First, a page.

Those of us who are immune-suppressed have even more built-in excuses. One woman just told me she talked her way into the use of an indoor bathroom at a summer festival where everyone else had to use the portable toilets. Two points for creativity and boldness! (Disclosure: I’m still sometimes too chicken to ask to be the first on the buffet line.)

Those of us who are genetically disposed to guilt complexes may have an extra hard time following this advice. But trust me.

When life hands you cancer, this is your chance to eat dessert first, stop shaving your legs, switch to part-time work, or get out of jury duty. Whatever you want, whenever you want it. Go for it.

Simon ChaitowitzSimon Chaitowitz was a writer and two-time cancer survivor living and working in Washington, D.C. As much as she disliked the word “survivor,” she admitted it could be useful.  Simon passed away in 2009, less than one year after contributing this story to Dare to be Fabulous. She died from a blood disorder caused by the treatment she underwent for breast cancer.



I feel like lately I have read quite a few accounts of agoraphobic middle-aged women. They don’t like to grocery shop or go to work or otherwise leave the house. I think, “of course you are agoraphobic.” I think, “agoraphobia is an irrational fear of the outside world. What is irrational about fearing the outside world?” I became a gardener in my late thirties after years of doing nothing of the kind: before I cycled and ran and spent hours at the gym. The garden is an extension of the house, surrounded by fence and foliage; it is an outdoor room enclosed from the city streets.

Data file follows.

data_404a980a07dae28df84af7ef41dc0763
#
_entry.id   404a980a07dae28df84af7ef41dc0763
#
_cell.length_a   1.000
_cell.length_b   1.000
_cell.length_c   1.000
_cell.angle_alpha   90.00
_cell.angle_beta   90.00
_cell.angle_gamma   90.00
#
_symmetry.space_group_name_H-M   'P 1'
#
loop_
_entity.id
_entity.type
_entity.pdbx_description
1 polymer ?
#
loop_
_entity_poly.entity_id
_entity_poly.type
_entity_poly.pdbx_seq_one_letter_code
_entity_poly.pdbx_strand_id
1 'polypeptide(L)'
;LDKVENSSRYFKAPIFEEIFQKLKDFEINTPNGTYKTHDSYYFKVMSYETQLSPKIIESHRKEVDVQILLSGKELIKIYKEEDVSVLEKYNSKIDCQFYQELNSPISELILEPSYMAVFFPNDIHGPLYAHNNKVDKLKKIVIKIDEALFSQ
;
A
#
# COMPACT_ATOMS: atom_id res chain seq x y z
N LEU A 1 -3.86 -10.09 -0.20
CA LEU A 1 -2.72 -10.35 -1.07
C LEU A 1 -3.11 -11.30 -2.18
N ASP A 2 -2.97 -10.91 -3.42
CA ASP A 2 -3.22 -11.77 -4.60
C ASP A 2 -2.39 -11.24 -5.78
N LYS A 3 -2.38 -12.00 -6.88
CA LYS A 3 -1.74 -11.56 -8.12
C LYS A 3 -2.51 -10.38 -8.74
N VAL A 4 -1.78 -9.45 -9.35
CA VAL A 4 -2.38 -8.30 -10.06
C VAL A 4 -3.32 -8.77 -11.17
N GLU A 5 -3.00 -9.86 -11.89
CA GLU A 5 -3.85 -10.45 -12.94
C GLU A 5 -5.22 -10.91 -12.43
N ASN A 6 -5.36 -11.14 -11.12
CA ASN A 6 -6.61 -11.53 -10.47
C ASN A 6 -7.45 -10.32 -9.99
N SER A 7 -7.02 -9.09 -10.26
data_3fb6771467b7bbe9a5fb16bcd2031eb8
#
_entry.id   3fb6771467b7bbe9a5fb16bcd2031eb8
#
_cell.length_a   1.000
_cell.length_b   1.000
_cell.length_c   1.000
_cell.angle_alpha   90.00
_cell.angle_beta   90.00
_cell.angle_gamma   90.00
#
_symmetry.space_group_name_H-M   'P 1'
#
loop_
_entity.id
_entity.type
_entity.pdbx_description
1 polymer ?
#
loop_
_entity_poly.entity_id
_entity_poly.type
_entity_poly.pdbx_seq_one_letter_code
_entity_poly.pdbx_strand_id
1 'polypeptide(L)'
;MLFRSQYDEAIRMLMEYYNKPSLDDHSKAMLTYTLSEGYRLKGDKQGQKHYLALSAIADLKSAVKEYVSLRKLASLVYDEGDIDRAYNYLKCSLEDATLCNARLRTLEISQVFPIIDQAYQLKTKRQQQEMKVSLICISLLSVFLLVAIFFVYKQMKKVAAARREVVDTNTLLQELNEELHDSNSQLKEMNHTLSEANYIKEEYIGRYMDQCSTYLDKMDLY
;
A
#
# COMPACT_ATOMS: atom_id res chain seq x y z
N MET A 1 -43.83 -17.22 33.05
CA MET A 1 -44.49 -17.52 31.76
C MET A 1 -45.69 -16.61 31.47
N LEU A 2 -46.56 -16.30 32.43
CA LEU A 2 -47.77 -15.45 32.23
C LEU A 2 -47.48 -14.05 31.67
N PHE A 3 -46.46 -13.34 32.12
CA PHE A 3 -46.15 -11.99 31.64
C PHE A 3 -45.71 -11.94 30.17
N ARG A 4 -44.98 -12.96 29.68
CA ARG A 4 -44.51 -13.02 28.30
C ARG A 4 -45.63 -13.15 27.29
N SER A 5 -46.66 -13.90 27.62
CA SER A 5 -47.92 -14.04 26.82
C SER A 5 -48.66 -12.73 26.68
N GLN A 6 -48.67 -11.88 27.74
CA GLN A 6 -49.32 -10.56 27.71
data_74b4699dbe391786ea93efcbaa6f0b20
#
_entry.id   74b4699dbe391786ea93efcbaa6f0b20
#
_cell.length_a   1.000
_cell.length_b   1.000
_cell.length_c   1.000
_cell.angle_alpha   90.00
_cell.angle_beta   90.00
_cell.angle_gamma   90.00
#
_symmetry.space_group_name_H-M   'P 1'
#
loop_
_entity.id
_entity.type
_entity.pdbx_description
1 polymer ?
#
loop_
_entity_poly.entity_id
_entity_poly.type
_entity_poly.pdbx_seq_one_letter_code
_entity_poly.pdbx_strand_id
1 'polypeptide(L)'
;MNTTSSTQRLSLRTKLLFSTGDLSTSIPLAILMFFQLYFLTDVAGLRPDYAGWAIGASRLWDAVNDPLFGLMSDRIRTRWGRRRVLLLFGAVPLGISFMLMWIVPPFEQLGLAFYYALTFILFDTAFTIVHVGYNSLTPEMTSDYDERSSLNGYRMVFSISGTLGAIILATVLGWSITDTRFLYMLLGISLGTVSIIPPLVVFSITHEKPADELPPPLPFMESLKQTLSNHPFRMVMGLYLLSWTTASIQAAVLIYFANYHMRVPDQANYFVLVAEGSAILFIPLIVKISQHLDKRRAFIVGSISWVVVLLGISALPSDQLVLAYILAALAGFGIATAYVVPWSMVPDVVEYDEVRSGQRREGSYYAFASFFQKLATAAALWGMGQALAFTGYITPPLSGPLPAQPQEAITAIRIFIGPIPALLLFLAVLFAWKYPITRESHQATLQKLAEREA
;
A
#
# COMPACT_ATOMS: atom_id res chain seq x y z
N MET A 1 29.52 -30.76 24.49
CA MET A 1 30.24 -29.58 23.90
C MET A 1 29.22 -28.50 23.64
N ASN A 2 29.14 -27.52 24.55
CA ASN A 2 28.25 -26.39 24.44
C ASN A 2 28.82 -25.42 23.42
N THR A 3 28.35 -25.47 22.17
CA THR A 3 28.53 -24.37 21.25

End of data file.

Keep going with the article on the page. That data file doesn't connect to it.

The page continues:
I always thought it was kind of cruel to keep cats indoors. They should be allowed to roam as is their wont. Why should cats be restricted for their own good, like so many Victorian wives? Yet lately I have become an indoor kind of cat. I cannot precisely place the transformation. I feel however that I have less and less interest in what goes on outside of my house. I have no interest in meeting new people. I don’t like to try new restaurants. I don’t know what this is exactly. A creeping fear or shyness, sensory saturation, diminishing returns? My husband, who is perpetually writing four novels at once, feels we are mirror opposites. His surfeit of interests makes it difficult for him to finish anything and so he feels like he accomplishes nothing. In contrast, he thinks I have become overly specialized. I have narrowed down my interests so much that I am in constant danger of attempting nothing. And yet I must do something. I am a relatively successful anthropologist. But the struggle is there.